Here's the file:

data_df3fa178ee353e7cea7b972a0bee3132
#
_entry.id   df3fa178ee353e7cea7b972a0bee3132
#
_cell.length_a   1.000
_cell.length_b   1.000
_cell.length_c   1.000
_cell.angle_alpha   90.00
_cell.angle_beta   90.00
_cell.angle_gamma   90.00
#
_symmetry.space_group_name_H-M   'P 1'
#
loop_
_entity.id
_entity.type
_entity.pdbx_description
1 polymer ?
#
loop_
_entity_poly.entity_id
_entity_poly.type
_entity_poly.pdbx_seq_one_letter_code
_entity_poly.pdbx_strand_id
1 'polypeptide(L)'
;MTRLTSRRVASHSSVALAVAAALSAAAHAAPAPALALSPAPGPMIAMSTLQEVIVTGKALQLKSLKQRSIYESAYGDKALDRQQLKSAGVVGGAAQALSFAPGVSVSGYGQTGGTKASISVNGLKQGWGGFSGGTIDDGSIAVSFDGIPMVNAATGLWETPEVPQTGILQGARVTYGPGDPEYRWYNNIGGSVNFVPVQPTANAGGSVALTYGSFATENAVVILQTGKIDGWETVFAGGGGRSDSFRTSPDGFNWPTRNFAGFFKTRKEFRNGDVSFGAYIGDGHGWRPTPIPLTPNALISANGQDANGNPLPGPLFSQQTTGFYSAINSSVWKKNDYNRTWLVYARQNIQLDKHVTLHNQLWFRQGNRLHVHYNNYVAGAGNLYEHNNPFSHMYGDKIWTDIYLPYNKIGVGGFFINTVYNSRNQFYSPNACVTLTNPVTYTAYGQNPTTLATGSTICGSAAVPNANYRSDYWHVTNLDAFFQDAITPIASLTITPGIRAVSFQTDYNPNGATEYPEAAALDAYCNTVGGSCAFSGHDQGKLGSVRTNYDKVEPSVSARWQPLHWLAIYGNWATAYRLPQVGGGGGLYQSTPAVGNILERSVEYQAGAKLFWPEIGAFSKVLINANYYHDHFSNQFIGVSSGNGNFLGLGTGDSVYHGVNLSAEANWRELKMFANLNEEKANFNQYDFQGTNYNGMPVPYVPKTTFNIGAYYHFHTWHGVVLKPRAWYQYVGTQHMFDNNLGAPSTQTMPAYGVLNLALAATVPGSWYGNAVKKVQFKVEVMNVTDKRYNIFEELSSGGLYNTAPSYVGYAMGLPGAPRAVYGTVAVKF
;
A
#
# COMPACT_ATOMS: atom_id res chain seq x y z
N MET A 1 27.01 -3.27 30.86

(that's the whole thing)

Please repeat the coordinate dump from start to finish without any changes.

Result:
data_df3fa178ee353e7cea7b972a0bee3132
#
_entry.id   df3fa178ee353e7cea7b972a0bee3132
#
_cell.length_a   1.000
_cell.length_b   1.000
_cell.length_c   1.000
_cell.angle_alpha   90.00
_cell.angle_beta   90.00
_cell.angle_gamma   90.00
#
_symmetry.space_group_name_H-M   'P 1'
#
loop_
_entity.id
_entity.type
_entity.pdbx_description
1 polymer ?
#
loop_
_entity_poly.entity_id
_entity_poly.type
_entity_poly.pdbx_seq_one_letter_code
_entity_poly.pdbx_strand_id
1 'polypeptide(L)'
;MTRLTSRRVASHSSVALAVAAALSAAAHAAPAPALALSPAPGPMIAMSTLQEVIVTGKALQLKSLKQRSIYESAYGDKALDRQQLKSAGVVGGAAQALSFAPGVSVSGYGQTGGTKASISVNGLKQGWGGFSGGTIDDGSIAVSFDGIPMVNAATGLWETPEVPQTGILQGARVTYGPGDPEYRWYNNIGGSVNFVPVQPTANAGGSVALTYGSFATENAVVILQTGKIDGWETVFAGGGGRSDSFRTSPDGFNWPTRNFAGFFKTRKEFRNGDVSFGAYIGDGHGWRPTPIPLTPNALISANGQDANGNPLPGPLFSQQTTGFYSAINSSVWKKNDYNRTWLVYARQNIQLDKHVTLHNQLWFRQGNRLHVHYNNYVAGAGNLYEHNNPFSHMYGDKIWTDIYLPYNKIGVGGFFINTVYNSRNQFYSPNACVTLTNPVTYTAYGQNPTTLATGSTICGSAAVPNANYRSDYWHVTNLDAFFQDAITPIASLTITPGIRAVSFQTDYNPNGATEYPEAAALDAYCNTVGGSCAFSGHDQGKLGSVRTNYDKVEPSVSARWQPLHWLAIYGNWATAYRLPQVGGGGGLYQSTPAVGNILERSVEYQAGAKLFWPEIGAFSKVLINANYYHDHFSNQFIGVSSGNGNFLGLGTGDSVYHGVNLSAEANWRELKMFANLNEEKANFNQYDFQGTNYNGMPVPYVPKTTFNIGAYYHFHTWHGVVLKPRAWYQYVGTQHMFDNNLGAPSTQTMPAYGVLNLALAATVPGSWYGNAVKKVQFKVEVMNVTDKRYNIFEELSSGGLYNTAPSYVGYAMGLPGAPRAVYGTVAVKF
;
A
#
# COMPACT_ATOMS: atom_id res chain seq x y z
N MET A 1 27.01 -3.27 30.86